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Policymakers Must Act to Diversify Teaching, Report Says

Across all routes into teaching, policymakers need to improve their efforts to recruit and retain minorities, a new report says.

The recommendations from the Center for American Progress released this week seeks to remind policymakers at all levels that the teaching profession looks a bit too homogenous, though opportunities to remedy that abound.

"Despite the barriers in the educator pipeline, there is a great opportunity ahead: Targeted outreach to high-performing students of color with an interest in teaching opens the door to a more diverse teaching workforce—and a more effective one as well," write authors Farah Z. Admad and Ulrich Boser.

The report compiles research from a variety of past studies and surveys to create a picture of why teachers of color don't enter—or stay—in the profession.

The report also suggests, based on a past survey, that blacks avoid teaching due to prior negative experiences with teachers. That's not necessarily hard to imagine, given the disparity in harsh discipline between white and minority students. The authors cite a "low regard" for the teaching profession which averts many potential candidates; that jibes with a recent survey from the group Third Way showing college students find teaching to be an "average profession" with low pay.

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In addition, the report notes a number of barriers to entry, including within college admissions and licensing, that prevent minority teachers' entrance into teaching.

The report focuses mostly on the dynamic of blacks within the teaching profession, but it's also worth pointing out a glaring discrepancy for Asian-Americans: Despite having the best college enrollment rate of any group, including whites, only 3 percent of education majors were Asian. The authors acknowledge in the footnotes that making any statements about the Asian population within the teaching profession gets tricky, because by and large, there's not a lot of good data that separates the term "Asian" into the many different ethnicities contained therein—Chinese, Japanese, Indian, etc. (This is actually the subject of a separate Center for American Progress study, released in March.)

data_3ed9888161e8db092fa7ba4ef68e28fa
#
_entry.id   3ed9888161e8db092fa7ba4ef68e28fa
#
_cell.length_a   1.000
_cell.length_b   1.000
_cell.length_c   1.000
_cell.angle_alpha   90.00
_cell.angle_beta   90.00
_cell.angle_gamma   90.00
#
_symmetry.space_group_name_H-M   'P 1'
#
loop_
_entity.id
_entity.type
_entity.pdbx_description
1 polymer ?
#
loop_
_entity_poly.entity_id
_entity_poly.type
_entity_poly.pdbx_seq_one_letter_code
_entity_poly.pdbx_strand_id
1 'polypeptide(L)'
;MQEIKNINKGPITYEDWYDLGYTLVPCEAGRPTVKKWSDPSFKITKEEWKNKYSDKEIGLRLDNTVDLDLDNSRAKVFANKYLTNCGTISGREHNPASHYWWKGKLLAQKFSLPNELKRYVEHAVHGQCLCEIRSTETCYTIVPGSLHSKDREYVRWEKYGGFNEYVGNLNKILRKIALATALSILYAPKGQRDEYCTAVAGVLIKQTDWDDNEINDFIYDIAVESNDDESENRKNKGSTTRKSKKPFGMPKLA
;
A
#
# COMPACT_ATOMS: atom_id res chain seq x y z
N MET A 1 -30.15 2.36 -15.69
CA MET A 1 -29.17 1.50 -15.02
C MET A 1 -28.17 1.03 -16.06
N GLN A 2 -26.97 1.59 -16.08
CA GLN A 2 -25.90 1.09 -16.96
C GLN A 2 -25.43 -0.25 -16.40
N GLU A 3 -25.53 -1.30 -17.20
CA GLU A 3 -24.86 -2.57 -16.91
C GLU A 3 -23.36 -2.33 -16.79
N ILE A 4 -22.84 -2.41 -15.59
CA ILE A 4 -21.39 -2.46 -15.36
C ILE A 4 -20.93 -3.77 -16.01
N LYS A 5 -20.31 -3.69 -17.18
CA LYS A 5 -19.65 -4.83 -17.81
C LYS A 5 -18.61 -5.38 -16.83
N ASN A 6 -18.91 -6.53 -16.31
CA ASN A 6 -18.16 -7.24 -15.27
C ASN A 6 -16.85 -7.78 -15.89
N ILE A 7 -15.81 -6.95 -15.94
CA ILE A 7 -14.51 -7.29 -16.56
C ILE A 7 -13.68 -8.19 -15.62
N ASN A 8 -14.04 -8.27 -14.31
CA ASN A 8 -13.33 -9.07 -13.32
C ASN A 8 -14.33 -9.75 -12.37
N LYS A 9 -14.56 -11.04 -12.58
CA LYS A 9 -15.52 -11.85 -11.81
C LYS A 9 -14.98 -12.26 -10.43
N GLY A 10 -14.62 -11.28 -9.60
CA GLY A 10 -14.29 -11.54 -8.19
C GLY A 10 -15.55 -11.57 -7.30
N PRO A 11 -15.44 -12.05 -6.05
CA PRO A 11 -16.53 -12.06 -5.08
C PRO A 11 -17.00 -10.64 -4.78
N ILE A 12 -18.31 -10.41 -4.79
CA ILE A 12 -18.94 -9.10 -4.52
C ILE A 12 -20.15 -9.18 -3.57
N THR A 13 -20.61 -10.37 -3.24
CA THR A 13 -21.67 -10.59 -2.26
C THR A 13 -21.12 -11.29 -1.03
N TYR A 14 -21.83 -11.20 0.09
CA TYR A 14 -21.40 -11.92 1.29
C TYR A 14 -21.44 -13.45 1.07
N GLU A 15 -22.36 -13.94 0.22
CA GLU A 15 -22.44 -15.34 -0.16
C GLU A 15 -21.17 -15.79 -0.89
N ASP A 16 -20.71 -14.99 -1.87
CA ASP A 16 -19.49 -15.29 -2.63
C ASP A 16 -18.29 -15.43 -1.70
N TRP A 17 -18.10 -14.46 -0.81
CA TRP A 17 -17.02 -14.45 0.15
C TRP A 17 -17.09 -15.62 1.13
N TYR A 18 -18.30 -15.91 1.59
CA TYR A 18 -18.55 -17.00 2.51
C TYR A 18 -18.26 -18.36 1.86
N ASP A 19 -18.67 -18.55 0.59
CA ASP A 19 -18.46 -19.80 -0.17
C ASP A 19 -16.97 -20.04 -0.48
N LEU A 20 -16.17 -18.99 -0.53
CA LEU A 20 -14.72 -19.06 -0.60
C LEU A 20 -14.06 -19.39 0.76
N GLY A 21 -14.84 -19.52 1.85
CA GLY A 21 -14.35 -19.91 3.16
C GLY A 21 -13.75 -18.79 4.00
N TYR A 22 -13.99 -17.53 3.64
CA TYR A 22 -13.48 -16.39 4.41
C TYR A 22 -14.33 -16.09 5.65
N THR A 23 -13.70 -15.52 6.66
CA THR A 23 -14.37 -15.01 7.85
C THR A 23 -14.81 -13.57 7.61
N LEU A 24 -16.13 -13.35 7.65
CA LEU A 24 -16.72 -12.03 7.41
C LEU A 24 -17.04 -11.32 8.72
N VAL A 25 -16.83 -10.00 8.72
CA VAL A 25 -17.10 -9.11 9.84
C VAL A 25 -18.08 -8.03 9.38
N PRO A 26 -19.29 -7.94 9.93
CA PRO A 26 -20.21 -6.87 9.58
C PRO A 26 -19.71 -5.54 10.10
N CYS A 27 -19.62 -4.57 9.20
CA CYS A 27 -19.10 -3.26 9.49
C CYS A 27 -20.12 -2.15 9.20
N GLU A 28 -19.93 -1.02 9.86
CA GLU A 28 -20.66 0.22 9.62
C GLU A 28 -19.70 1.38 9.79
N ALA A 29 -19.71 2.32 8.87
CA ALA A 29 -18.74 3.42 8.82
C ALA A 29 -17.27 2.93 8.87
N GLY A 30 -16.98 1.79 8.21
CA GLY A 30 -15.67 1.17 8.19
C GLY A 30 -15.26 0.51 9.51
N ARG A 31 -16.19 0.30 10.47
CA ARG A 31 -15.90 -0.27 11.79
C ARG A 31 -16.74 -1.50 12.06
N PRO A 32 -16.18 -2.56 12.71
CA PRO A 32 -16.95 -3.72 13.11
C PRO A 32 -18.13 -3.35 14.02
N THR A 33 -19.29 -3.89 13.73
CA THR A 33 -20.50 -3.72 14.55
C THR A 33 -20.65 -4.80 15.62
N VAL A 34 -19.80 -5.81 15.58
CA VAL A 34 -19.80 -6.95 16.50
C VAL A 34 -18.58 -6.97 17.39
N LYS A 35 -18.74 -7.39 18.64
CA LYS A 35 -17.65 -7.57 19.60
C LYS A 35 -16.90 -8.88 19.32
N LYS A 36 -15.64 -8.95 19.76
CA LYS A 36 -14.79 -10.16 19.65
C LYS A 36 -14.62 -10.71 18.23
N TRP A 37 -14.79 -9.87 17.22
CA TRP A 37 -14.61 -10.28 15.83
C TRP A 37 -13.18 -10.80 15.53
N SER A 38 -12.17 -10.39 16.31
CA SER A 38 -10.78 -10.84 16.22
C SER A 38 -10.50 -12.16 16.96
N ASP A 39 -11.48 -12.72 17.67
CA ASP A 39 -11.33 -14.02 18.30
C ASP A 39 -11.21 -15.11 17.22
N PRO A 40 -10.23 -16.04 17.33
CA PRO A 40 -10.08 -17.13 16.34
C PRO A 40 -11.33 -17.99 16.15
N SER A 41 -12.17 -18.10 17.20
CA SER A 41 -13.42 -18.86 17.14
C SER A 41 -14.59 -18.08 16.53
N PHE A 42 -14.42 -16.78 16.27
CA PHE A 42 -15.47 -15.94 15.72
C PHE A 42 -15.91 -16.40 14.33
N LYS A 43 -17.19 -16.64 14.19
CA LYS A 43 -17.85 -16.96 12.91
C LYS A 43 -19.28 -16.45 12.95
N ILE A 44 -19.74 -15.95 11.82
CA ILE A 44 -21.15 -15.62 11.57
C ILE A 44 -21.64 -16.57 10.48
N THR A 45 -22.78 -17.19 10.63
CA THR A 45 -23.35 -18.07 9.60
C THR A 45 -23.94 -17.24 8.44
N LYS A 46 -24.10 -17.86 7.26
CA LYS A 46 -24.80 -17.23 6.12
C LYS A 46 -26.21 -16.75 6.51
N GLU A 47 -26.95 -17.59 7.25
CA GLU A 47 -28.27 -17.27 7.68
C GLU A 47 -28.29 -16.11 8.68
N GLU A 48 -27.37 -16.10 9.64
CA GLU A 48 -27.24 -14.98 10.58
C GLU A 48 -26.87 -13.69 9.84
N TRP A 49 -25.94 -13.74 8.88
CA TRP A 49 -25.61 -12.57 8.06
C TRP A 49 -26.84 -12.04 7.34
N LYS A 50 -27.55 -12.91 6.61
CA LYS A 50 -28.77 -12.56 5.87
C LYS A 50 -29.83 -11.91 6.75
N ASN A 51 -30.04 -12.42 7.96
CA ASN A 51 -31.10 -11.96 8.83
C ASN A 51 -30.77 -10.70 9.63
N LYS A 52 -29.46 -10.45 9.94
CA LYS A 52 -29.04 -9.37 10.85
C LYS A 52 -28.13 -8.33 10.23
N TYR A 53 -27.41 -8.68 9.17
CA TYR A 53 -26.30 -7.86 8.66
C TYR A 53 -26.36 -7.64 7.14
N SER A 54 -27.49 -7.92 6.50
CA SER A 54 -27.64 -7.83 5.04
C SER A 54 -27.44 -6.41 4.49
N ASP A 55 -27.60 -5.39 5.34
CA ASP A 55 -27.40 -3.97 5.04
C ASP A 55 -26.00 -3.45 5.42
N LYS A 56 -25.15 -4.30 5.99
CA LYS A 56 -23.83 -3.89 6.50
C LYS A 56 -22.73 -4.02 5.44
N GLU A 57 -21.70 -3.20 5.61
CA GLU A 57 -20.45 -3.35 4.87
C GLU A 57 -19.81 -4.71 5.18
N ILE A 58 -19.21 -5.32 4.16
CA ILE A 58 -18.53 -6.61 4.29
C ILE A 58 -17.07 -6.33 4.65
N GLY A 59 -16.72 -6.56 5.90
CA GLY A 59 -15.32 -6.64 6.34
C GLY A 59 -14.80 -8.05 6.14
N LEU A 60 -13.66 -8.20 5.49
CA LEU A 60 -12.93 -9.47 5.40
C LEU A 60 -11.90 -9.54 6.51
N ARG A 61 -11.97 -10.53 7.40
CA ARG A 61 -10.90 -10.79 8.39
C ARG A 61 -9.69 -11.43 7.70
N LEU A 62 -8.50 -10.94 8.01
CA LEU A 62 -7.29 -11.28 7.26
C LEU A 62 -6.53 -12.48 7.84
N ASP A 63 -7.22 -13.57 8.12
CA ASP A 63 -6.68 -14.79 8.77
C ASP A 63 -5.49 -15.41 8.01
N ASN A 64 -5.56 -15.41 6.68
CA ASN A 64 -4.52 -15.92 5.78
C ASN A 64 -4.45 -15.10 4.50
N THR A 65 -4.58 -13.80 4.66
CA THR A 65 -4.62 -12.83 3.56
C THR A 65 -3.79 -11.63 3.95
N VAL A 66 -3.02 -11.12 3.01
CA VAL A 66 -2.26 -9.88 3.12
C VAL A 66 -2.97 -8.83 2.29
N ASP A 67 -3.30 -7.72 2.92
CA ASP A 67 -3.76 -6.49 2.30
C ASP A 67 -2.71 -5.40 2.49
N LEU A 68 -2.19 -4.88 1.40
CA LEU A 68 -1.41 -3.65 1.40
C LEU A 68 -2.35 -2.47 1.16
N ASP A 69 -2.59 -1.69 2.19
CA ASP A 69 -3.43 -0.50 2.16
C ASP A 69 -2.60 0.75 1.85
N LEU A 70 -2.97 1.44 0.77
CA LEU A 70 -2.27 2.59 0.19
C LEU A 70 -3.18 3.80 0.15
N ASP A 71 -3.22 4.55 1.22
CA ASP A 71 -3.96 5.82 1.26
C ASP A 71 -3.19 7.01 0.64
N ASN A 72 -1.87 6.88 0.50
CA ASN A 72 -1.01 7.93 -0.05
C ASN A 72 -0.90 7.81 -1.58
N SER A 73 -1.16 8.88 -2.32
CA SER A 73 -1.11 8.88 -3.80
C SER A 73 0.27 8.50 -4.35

States are not unaware of the problems with teacher diversity, and many have made efforts to address that gap in recruitment. But some researchers also point to retention as the primarily culprit; minority teachers tend to teach in more difficult schools, and thus are more likely to leave teaching. The CAP report touches on that area of difficulty, calling for better support of new minority teachers.

The authors say that in every area, though, the key is action.

"While there are many barriers for teachers of color, the upside is that we now know what those barriers are and where to intervene."

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